Welcome

Employers’ Gig Worker Win May be Short-Lived Under Biden

Jan. 6, 2021, 2:00 PM

The Trump administration cemented a long-anticipated final rule that gives businesses a clearer path to classify workers as independent contractors, forcing President-elect Joe Biden‘s team to make early decisions on a critical employment policy debate.

The U.S. Labor Department on Wednesday established a simpler legal standard for when employers may classify workers as independent contractors rather than as employees, who are covered by federal minimum wage and overtime law. This regulation has been a priority of the business lobby and DOL political leaders who are eager to slow Democrats’ momentum behind policies that force businesses to reclassify independent contractors as employees.

In effect, the rule gives employers a tool to defeat or avoid expensive class actions accusing them of shorting workers on pay because they’ve been misclassified as contractors. That would be a boon for employers in several economic sectors, including the gig economy, where independent contractors are central to the business models of leading companies such as Uber Technologies Inc., Lyft Inc., and Instacart.

But a release two weeks before President Donald Trump leaves office puts the rule’s shelf life in doubt. Biden’s incoming press secretary cited the independent contractor regulation on Dec. 30 as one of the “midnight” rules that could be frozen from taking effect in a memo on Inauguration Day. Technically, the rule is slated to take effect in early March but a Biden memo would stall that date.

Biden’s DOL would then have to decide whether to allow the rule to take effect, at least temporarily, or rely on an outside party to challenge it in court. The agency also could reopen the rulemaking by requesting public input on whether to take independent contractor status in a different direction.

The Biden campaign’s labor platform included a commitment to restore the Obama administration’s aggressive wage-hour misclassification agenda. This would entail a more rigid test for qualifying workers as contractors than what Trump’s DOL just issued.

Five Factors

The final rule considers five factors to determine whether a worker is economically dependent on an employer, and therefore an employee—not a contractor.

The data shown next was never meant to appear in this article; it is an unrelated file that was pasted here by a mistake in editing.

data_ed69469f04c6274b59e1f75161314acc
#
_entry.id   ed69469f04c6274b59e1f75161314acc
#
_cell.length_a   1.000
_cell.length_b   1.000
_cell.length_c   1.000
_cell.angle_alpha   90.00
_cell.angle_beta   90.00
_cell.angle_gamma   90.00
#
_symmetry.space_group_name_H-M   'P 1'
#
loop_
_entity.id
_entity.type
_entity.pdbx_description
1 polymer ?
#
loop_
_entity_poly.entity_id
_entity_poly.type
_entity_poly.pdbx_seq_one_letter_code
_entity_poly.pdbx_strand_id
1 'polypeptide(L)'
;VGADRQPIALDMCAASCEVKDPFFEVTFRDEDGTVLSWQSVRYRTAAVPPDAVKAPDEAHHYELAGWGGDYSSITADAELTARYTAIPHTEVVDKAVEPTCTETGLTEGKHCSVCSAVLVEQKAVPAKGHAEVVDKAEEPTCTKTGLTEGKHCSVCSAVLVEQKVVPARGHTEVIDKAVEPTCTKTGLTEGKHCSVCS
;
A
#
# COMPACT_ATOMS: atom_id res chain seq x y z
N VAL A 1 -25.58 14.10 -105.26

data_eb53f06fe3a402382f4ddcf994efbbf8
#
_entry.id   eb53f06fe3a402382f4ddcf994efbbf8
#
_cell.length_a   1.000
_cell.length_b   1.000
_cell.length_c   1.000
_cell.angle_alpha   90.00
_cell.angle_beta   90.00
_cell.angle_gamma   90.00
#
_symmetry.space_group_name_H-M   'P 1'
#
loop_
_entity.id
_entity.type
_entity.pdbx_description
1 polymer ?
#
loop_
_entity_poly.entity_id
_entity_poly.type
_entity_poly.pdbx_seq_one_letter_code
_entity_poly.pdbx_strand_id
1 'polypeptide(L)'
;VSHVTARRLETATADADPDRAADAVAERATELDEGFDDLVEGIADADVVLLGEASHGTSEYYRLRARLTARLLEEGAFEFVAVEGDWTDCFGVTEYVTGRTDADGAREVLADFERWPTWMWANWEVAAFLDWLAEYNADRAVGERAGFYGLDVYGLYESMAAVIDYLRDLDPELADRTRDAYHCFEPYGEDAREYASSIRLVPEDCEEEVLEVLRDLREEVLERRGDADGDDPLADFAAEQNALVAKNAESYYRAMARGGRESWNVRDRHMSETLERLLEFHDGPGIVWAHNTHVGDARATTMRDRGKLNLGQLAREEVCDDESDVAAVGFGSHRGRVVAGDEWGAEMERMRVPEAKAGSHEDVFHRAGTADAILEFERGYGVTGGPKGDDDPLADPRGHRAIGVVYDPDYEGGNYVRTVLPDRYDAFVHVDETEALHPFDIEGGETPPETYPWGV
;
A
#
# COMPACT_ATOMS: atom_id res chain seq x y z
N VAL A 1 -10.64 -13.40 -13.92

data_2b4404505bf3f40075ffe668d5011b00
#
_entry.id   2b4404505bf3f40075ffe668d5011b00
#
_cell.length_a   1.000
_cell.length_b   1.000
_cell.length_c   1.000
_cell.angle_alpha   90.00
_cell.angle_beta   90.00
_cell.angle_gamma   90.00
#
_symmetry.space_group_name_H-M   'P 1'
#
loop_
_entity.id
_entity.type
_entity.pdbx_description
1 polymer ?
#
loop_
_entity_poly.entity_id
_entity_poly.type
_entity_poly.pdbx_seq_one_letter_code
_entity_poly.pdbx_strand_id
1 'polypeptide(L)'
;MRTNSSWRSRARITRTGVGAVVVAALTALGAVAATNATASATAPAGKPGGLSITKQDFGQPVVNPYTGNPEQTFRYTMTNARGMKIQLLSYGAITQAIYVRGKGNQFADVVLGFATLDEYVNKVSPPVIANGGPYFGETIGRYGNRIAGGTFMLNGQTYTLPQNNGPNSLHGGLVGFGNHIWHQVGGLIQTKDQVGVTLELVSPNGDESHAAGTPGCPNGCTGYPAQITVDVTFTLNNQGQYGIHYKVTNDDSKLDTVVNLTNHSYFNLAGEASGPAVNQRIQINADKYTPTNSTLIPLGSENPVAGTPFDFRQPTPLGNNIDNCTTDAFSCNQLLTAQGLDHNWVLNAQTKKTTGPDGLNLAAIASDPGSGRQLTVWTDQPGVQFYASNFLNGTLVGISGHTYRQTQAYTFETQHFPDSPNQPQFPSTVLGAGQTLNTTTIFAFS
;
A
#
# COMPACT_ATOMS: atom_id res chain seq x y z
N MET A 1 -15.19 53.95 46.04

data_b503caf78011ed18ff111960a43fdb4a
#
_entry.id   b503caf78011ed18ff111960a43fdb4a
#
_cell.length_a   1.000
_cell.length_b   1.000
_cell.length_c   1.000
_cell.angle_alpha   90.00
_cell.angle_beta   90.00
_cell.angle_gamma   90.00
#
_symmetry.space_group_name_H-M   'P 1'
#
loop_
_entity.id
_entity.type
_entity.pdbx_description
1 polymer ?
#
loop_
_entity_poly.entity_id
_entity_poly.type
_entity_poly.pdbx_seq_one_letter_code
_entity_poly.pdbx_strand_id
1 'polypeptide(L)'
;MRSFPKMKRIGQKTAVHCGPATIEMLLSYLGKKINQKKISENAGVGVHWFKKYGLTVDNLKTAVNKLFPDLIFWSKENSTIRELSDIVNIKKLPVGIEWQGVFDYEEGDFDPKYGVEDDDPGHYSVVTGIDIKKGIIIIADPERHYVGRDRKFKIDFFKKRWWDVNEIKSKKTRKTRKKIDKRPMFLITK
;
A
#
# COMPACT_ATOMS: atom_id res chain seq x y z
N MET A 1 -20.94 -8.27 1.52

Formulating an updated economic reality test, DOL gives greatest weight to two core factors: the nature and degree of the worker’s control over the work, and the worker’s opportunity for profit or loss based on personal initiative or investment.

They’re complemented by three additional “guideposts,” which would be useful in the analysis when the initial two core factors are conflicting. Those three criteria are the amount of skill required in the work, the degree of permanence in the work relationship, and whether the work is part of an integrated unit of production.

The rule also stated that an employer’s actual practices will receive greater weight in the test than what may be contractually or theoretically possible.

Industry representatives hail the rule as particularly necessary during the pandemic, and are urging Biden not to reverse course.

The regulation “is urgently needed as COVID has wreaked havoc on jobs and required employers to reimagine how they meet new needs of customers,” Evan Armstrong, vice president of workforce issues at Retail Industry Leaders Association, said in a statement. “We implore the Biden Administration to review the final rule objectively and hope to see it implemented as soon as possible.”

Worker advocates are optimistic that the Biden administration will beef up misclassification enforcement, regardless of what mechanism it uses to overturn the independent contractor measure and how long it takes.

“There’s hope in a Biden administration that they could do more widespread enforcement. You can look at any industry and see large swaths of employees classified as independent contractors for no good reasons,” said Mark Hanna, founding partner of plaintiff firm Murphy Anderson PLLC.

To contact the reporter on this story: Ben Penn in Washington at bpenn@bloomberglaw.com

To contact the editor responsible for this story: Karl Hardy at khardy@bloomberglaw.com

To read more articles log in. To learn more about a subscription click here.